JTA’s Ron Kampeas has an excellent piece out today on the effect of social media on organized Jewish communal life as personified by one William Daroff, the Washington director of Jewish Federations of North America, who is the one person I know that probably pushes up against Twitter’s maximum hourly output.
Kampeas reports that Daroff has ruffled some feathers (no pun intended) with his regular Tweets on events as they happen, even when that means taking a small part of a lengthy speech and sending it to his 2,205 followers (as of the article’s writing), perhaps out of context. Because he has a lot of access to important meetings and conferences, that’s putting a lot of the activity below the radar on the record, which can make some people uncomfortable. Daroff recently annoyed people by tweeting details of the friction between the traditional pro-Israel lobby and left-wing J Street over Iran sanctions.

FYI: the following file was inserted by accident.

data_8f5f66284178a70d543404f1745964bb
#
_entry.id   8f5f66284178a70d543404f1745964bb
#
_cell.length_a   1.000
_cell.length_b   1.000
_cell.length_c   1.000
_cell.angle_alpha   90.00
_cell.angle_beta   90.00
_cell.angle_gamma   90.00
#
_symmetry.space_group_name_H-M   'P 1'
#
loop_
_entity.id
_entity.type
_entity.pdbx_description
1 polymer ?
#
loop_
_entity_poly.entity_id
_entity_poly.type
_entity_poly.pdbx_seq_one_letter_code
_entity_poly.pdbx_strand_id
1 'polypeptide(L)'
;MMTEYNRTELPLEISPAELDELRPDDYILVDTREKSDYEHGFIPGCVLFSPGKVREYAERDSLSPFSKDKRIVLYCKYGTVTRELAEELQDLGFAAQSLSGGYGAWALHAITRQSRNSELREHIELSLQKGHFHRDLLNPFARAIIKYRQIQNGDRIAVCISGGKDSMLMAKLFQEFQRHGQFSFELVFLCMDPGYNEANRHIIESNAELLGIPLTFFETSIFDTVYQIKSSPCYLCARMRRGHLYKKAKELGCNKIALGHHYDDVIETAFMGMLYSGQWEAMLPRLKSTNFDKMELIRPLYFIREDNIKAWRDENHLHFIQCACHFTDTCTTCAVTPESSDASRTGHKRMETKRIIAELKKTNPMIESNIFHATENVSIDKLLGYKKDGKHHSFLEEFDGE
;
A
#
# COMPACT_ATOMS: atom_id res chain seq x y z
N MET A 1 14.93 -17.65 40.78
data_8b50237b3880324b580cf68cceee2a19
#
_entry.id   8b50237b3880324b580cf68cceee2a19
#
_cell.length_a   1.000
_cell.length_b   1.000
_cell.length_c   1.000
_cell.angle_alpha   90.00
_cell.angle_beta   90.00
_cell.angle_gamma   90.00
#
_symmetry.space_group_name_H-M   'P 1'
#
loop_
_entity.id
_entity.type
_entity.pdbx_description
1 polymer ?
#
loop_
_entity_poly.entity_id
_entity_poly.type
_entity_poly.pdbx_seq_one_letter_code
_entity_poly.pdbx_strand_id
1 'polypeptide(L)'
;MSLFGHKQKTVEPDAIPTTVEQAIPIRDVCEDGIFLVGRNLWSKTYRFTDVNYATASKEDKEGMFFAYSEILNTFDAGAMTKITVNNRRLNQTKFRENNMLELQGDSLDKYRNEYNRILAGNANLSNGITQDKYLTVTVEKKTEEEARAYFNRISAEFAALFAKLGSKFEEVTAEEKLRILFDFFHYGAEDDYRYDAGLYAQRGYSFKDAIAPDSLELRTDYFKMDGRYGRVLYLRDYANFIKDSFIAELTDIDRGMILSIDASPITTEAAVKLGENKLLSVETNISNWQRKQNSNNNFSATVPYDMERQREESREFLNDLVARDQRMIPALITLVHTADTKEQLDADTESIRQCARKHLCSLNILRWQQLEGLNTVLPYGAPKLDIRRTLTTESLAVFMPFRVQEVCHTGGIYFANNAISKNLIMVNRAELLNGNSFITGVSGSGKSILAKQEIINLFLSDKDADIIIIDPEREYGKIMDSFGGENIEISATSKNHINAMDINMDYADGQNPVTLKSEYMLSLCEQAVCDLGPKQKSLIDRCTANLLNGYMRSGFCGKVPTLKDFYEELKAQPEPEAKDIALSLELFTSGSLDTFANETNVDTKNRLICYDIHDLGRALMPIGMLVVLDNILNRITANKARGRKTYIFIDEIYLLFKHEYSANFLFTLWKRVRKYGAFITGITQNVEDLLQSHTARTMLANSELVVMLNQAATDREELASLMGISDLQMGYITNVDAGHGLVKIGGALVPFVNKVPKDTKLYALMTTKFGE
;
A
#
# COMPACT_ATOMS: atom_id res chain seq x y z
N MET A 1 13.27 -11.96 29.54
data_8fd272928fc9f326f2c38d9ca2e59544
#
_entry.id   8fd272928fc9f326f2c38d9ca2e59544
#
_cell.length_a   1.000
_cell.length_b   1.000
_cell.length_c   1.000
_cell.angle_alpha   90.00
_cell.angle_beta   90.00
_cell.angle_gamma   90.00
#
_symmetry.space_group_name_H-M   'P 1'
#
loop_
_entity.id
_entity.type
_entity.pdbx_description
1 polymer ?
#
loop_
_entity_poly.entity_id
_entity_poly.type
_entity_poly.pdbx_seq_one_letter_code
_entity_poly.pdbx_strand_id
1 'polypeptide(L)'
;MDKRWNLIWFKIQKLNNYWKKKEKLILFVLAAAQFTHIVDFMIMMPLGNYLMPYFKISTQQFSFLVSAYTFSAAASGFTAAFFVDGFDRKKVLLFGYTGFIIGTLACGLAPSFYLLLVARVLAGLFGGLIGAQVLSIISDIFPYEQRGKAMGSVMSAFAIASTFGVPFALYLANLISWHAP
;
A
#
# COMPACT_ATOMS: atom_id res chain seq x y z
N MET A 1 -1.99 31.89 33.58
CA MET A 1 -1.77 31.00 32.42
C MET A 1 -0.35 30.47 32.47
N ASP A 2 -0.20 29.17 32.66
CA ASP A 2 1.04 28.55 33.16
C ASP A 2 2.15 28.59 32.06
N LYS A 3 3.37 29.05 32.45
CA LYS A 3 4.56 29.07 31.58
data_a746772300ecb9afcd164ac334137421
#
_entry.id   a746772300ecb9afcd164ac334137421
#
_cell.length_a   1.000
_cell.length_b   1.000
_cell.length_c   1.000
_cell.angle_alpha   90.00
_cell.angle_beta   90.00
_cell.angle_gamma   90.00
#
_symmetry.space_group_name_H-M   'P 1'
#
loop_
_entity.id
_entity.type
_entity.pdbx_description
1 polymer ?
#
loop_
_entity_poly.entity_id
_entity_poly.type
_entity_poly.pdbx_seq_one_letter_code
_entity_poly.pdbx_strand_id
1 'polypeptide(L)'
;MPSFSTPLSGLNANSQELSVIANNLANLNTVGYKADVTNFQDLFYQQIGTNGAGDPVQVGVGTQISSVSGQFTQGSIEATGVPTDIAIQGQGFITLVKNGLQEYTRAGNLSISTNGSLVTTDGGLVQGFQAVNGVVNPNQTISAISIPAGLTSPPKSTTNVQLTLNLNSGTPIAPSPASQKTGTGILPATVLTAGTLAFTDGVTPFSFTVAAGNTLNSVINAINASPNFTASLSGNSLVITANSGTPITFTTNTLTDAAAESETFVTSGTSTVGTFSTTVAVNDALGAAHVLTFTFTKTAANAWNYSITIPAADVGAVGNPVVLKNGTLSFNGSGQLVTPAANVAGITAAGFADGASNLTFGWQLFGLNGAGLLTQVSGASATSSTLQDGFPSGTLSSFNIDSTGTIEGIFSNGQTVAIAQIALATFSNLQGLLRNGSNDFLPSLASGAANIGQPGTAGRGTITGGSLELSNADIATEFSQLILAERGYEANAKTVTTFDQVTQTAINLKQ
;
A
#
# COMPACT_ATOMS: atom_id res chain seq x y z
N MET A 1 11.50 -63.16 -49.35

I’m one not only one of Daroff’s followers but have also been on the receiving end of some free social media advice from him: Make your Tweets more substantive.
He’s right. Our appetite for social media is robust, but as much as we enjoy sharing impressions of last night’s episode of “The Bachelor” or the cute things our kids say, what adds value to the proposition is the ability to send and receive real-time data that not only makes the world feel like a smaller place but helps us make better decisions by being well-informed.
Daroff should be congratulated for setting a good example of how to use social media constructively.
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